ERMeCC Lunch Seminar
- Start date
Tuesday, 21 Jan 2020, 12:00
- End date
Tuesday, 21 Jan 2020, 13:00
- Polak 1-17
On 21 January there will be an ERMeCC Lunch Seminar in Polak 1-17 from 12:00 to 13:00. Please feel free to bring your lunch and comments! In turn, we will provide intellectual stimulation by presenting the research detailed below
The Impact of Artificial Intelligence on the Intelligence Community
Simon Willmetts (University of Leiden)
This paper will explore the impact of artificial intelligence (AI) technologies upon the work of secret intelligence services, and how these impacts will in turn affect wider society. It will focus in particular on the surveillance-privacy nexus, as well as the accountability and governance issues that arise from an increasing reliance upon oftentimes opaque algorithmic processes. In the last five years improvements in machine learning technologies, facial recognition software and natural language processing have led to a number of breakthroughs in the field of AI. In turn, China, Russia and the United States have invested vast sums of money competing for dominance in the field. In the US, investment and research arms of the military and intelligence community, such as DARPA, IARPA and In-Q-Tel have made significant investments in new AI-aided applications for the benefit of the intelligence community. How will these applications transform the work of intelligence services? And in turn what will this mean for the governance of intelligence services in democratic societies, and the balance of security and civil liberties?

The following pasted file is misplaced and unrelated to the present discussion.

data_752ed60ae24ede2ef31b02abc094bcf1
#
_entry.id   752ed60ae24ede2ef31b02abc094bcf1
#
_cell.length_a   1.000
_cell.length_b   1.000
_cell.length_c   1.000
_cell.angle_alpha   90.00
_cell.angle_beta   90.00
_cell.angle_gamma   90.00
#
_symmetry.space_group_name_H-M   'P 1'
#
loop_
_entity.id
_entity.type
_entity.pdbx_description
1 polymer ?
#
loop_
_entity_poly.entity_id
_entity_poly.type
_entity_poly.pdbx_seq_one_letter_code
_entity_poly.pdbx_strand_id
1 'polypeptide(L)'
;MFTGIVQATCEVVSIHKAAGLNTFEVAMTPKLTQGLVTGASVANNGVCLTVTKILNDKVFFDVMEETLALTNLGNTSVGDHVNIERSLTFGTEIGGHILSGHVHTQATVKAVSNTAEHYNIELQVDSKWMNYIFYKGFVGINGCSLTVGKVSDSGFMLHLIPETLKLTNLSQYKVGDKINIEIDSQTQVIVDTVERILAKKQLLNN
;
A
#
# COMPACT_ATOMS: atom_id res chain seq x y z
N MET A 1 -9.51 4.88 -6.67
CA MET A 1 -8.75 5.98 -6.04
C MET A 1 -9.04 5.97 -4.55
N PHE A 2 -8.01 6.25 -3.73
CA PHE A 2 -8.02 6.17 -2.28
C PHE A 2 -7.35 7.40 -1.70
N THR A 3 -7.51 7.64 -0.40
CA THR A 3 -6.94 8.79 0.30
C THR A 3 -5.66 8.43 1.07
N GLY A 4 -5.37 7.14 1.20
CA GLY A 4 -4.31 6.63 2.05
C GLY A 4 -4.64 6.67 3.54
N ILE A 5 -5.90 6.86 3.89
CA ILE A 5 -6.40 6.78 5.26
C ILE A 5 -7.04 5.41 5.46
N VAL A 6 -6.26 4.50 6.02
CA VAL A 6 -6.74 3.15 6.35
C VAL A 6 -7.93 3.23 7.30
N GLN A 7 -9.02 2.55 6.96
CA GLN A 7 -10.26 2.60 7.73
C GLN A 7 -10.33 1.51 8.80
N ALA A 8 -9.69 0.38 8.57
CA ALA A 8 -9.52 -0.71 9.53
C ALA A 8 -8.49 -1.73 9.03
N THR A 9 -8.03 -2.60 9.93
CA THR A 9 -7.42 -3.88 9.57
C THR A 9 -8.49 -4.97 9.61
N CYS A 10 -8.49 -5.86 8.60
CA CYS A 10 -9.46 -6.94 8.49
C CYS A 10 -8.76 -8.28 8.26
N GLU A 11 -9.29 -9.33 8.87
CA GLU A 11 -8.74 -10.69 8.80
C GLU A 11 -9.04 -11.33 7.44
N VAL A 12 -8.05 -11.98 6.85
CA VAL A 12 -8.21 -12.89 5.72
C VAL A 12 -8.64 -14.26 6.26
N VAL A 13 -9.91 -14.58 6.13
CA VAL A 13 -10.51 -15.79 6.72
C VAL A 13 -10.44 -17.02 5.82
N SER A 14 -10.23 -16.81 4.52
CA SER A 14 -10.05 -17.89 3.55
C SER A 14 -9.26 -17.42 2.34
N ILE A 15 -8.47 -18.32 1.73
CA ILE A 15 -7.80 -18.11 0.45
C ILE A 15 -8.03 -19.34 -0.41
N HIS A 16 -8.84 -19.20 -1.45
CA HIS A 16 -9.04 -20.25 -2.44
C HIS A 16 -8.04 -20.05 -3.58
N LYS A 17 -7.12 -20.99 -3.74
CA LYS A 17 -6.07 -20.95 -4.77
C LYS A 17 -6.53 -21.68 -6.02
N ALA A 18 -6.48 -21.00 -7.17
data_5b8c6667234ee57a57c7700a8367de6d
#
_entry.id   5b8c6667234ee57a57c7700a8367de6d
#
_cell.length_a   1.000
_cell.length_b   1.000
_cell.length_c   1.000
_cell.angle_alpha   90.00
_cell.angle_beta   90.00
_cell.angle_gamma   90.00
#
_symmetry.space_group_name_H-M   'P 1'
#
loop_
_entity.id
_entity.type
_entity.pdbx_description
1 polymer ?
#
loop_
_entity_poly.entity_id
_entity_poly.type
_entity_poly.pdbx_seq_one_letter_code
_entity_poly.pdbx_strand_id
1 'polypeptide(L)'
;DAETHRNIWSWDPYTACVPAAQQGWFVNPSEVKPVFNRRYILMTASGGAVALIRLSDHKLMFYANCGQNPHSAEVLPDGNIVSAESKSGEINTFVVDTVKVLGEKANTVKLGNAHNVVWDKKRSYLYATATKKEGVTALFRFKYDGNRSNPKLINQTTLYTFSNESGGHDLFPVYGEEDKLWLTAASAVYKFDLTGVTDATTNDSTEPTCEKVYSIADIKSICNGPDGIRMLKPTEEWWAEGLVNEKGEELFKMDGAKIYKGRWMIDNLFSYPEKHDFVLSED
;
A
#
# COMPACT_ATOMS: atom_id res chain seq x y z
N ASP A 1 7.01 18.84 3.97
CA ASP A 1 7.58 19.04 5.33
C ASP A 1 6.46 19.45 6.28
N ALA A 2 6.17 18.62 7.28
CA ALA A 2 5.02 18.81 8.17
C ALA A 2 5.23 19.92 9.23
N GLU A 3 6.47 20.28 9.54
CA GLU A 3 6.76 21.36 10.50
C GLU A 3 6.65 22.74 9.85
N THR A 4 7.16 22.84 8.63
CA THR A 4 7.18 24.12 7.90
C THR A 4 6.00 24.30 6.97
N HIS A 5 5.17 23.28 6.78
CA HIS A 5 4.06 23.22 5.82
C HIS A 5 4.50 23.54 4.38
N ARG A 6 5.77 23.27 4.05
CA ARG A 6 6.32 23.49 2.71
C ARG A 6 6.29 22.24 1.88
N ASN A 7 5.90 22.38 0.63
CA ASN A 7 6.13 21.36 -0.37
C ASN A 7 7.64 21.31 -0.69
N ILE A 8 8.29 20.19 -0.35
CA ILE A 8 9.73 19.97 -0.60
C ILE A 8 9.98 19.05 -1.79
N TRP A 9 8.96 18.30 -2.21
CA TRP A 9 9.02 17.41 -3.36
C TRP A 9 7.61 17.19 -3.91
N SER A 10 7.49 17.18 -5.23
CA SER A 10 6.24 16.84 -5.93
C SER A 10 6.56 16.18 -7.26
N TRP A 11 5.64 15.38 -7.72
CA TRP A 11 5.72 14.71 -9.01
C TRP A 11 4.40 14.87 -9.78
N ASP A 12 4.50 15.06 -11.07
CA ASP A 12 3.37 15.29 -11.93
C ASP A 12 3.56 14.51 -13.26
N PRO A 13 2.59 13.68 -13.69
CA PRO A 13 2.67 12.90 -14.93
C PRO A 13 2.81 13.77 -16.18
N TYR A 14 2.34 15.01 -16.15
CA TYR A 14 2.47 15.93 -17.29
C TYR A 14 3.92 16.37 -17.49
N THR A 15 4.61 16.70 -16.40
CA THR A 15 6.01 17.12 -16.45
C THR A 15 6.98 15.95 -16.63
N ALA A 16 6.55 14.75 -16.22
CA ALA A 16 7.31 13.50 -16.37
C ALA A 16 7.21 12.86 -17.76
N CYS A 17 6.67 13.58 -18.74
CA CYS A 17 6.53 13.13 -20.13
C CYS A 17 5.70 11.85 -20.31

El Pais and the Catalan Challenge: The Limits of Traditional Media in Times of Crisis
Zoltan Dujisin (ESHCC)
During the 2017-18 Catalan crisis El Pais, one of Europe’s most prestigious center-left dailies, positioned itself as a strong and uncompromising voice against Catalan secessionism. The hard line taken by Spain’s paper of record mirrored the official position of the Spanish conservative government and Monarchy, surprising many observers. Yet as multiple interviews with current and former journalists at El Pais reveal, the paper’s coverage of events in Catalonia, which excluded dissenting voices to an unprecedented extent, is symptomatic of the traditional media’s vulnerability in times of crisis. In a familiar story to much of the printed press in the West, El Pais was severely hit by the 2008 economic crisis. My research shows how this vulnerability creates a feedback loop whereby the media’s legitimacy crisis exposes it to political pressure, which in turn worsens its legitimacy in the public. Specifically, I describe the mechanisms by which political pressure is exerted through editors in chief, who emerge as mediators between political and economic power and an increasingly disillusioned and cynical newsroom.